Description: Canada’s UFOs: The Search for the Unknown
© Government of Canada. Reproduced with the permission of the Minister of Public Works and Government Services Canada (2012).
The Toronto based independent news agency ZlandCommunications has learned that the Canadian government under the leadership of the Rt. Hon. Prime Minister Stephen Harper has provided open web access to approximately 9,500 UFO files at its archive web site, Library and Archives Canada.
In 1950, a senior radio engineer from the Department of Transport, Wilbert B. Smith, made a request to his superiors to make use of a laboratory and the department's field facilities in a study of unidentified flying objects (UFOs) and the physical principles connected to them. Smith spearheaded Project Magnet with the purpose of studying, among other occurrences, magnetic phenomena, which he believed would open up a new and useful technology.
The goals of Project Magnet were fueled by the concepts of geomagnetism, and the belief that it may be possible to use and manipulate the Earth's magnetic field as a propulsion method for vehicles. Tests conducted by Smith were reported in November 1951 and they stated that sufficient energy was abstracted from the Earth's field to operate a voltmeter at approximately 50 milliwatts. Smith believed he was on the "track of something that may prove to be the introduction to a new technology." Smith believed that there was a correlation between his studies and investigations into UFOs: "...the existence of a different technology is borne out by the investigations which are being carried on at the present time in relation to flying saucers.... I feel that the correlation between our basic theory and the available information on saucers checks too closely to be mere coincidence" (Smith, Geo-Magnetics, Department of Transport, November 21, 1950).
It was believed by both Smith and other government departments involved, that there was much to learn from UFOs. Investigations into these sightings and interviews with the observers were the starting point for Project Magnet.
In connection with the establishment of Project Magnet, members of other government agencies formed a committee solely dedicated to "flying saucer" reports. This committee was sponsored by the Defense Research Board and called "Project Second Story." Its main purpose was to collect, catalogue and correlate data from UFO sighting reports. The committee created a questionnaire and interrogator's instruction guide. The reporting method used a system intended to minimize the 'personal equation'. In other words, a weighting factor was created to measure the probability of truth in each report. Smith explained that most UFO sightings fit into two general types: "those about which we know something, and those which we know very little."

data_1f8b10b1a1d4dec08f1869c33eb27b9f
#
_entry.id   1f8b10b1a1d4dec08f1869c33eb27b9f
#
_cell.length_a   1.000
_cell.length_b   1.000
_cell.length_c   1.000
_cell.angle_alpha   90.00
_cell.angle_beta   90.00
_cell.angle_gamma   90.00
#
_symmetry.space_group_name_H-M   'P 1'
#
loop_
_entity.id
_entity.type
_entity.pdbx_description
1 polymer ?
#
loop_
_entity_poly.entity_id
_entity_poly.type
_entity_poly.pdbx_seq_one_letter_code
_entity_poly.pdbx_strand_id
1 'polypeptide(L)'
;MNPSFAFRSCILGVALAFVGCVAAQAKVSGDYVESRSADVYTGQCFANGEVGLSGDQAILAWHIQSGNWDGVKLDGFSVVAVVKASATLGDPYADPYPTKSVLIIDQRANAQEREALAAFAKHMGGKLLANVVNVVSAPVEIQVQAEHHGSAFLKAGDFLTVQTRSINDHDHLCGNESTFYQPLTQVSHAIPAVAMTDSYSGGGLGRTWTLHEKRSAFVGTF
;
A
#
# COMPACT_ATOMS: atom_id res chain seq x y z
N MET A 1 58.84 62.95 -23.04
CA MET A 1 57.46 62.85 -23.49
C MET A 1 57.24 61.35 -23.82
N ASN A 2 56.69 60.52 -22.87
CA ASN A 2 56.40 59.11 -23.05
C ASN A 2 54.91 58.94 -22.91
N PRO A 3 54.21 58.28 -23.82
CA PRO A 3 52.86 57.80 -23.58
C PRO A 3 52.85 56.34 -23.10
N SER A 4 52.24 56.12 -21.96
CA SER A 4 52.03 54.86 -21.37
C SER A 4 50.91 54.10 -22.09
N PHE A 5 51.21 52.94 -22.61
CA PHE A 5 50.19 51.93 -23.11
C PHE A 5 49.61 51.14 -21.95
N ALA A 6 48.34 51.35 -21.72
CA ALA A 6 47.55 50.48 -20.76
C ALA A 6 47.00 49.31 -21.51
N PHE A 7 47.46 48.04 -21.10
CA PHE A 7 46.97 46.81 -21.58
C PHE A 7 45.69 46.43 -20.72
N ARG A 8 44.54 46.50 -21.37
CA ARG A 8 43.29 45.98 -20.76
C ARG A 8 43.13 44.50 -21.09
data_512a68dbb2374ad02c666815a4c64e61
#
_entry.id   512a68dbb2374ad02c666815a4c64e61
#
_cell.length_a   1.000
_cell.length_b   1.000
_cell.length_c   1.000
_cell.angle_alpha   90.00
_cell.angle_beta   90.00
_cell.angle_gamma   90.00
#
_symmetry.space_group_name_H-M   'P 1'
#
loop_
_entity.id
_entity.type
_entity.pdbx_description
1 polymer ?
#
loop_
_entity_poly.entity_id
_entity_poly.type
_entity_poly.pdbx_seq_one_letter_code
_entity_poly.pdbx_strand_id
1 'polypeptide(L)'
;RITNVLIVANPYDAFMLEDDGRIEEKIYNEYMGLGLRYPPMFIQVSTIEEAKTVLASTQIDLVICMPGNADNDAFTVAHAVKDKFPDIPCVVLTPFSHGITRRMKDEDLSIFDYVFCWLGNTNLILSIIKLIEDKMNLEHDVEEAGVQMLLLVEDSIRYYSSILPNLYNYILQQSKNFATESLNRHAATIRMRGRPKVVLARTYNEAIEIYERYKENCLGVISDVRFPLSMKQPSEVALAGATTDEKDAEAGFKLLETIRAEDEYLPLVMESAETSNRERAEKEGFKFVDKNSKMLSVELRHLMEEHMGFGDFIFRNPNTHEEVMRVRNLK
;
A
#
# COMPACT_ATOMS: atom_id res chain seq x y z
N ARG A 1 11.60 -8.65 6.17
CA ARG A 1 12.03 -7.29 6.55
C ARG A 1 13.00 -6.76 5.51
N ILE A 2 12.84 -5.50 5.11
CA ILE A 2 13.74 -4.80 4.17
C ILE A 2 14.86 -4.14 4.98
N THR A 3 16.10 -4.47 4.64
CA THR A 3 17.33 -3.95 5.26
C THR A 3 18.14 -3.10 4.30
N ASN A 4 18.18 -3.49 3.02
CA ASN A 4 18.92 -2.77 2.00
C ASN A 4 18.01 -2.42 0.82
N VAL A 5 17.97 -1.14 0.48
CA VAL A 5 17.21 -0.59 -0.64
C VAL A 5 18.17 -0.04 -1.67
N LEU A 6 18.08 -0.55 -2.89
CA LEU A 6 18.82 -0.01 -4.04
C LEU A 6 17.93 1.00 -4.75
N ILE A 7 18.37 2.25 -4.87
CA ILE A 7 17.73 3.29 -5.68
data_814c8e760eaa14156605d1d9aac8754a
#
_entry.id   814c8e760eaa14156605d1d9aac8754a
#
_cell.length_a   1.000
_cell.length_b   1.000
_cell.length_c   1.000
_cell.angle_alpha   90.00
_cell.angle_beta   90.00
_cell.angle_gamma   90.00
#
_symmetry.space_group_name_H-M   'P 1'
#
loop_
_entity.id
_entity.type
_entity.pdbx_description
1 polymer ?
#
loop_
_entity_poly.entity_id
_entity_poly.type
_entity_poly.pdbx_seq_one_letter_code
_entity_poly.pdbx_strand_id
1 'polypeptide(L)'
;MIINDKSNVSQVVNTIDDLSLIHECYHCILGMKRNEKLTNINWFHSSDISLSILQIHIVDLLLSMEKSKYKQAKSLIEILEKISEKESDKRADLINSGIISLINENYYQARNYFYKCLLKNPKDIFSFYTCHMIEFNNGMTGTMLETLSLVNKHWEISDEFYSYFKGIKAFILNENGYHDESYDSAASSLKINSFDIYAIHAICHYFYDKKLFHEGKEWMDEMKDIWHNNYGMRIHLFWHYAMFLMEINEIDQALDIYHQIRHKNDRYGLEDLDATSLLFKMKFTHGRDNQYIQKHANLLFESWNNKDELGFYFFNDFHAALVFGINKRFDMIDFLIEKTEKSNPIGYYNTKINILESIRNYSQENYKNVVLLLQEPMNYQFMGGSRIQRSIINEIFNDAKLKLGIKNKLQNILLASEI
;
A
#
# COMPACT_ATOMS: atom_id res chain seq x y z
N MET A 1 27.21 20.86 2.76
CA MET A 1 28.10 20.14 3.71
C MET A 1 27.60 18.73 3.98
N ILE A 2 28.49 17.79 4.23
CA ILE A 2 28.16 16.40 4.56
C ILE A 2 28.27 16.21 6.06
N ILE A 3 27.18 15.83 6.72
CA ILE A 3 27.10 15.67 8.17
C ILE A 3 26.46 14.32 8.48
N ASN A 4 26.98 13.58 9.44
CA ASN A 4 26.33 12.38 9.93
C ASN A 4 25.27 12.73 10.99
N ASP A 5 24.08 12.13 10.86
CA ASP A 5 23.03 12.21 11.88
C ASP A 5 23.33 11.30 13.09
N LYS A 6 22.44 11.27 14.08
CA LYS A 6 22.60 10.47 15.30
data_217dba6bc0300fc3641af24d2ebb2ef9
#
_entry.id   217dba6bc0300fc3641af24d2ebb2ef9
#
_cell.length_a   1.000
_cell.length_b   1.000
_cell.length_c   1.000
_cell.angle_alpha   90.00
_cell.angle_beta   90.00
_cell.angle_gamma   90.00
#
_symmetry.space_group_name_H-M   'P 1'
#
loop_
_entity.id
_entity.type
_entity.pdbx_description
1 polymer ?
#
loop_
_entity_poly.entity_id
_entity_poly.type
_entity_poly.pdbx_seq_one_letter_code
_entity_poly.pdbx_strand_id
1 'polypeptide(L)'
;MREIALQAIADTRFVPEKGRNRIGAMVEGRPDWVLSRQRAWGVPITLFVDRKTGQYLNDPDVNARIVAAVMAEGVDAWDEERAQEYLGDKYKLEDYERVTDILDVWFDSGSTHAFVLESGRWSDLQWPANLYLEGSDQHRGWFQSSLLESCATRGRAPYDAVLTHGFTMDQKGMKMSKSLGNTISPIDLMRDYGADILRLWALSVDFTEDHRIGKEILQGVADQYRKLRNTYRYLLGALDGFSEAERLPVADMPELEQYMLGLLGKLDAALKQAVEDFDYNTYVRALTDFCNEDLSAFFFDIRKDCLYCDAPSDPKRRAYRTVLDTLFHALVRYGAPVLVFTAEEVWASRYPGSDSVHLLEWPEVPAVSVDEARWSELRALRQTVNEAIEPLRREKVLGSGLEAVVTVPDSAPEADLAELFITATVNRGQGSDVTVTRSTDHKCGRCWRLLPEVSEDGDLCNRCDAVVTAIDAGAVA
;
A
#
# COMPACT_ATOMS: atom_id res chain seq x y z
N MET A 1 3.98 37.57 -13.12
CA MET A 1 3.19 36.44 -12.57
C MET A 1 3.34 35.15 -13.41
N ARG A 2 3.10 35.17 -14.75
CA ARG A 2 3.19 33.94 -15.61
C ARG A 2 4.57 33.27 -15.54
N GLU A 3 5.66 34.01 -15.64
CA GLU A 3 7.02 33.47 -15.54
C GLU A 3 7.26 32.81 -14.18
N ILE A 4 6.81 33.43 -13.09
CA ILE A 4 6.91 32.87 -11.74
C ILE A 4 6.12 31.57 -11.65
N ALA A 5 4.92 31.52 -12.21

“… we are faced with a substantial probability of the real existence of extra-terrestrial vehicles”.
senior radio engineer with the Canadian government Department of Transport at the time and a highly respected scientist who held a master's degree in electrical engineering and several patents.
“For the most part, however, the picture is clear: Wilbert B. Smith was a sensible and serious scientist who held an important post within his government”
“anti gravity flying saucer propulsion theory / contactee hugging crank who led a Canadian official or semi official UFO investigation back in the early 1950s”
“an insignificant Canadian scientist of long ago”
"The armed forces have a tendency to classify everything in sight. Then the fact that such cases are classified starts rumours. Somebody who is in a position to know realizes the Air Force does have relevant data; and it is just a short step to the idea of official conspiracy to suppress the truth. Had the data not been classified, then independent scientific judgments would have been possible. In many cases, such independent scientific analysis would show that the cases have a natural explanation. The culprit is classification. I have a friend who says that in America today if you're not a little paranoid you're out of your mind. The military has a responsibility not to add further to the paranoia".
Carl Sagan in "UFO's: A Scientific Debate" (1972) (edited
by Carl Sagan and Thornton Page) at pages 273-274 (in Chapter
14) of the Norton paperback edition.
In general, governmental agencies do not have the skill or knowledge to explain UFO reports. But rather than admit this, they either offer ridiculous explanations or conceal information that would enable others to explain them. However, the secrecy involved gives the impression that something important is being concealed, fuelling the UFO myth. Governments are victims of their own preoccupation with secrecy."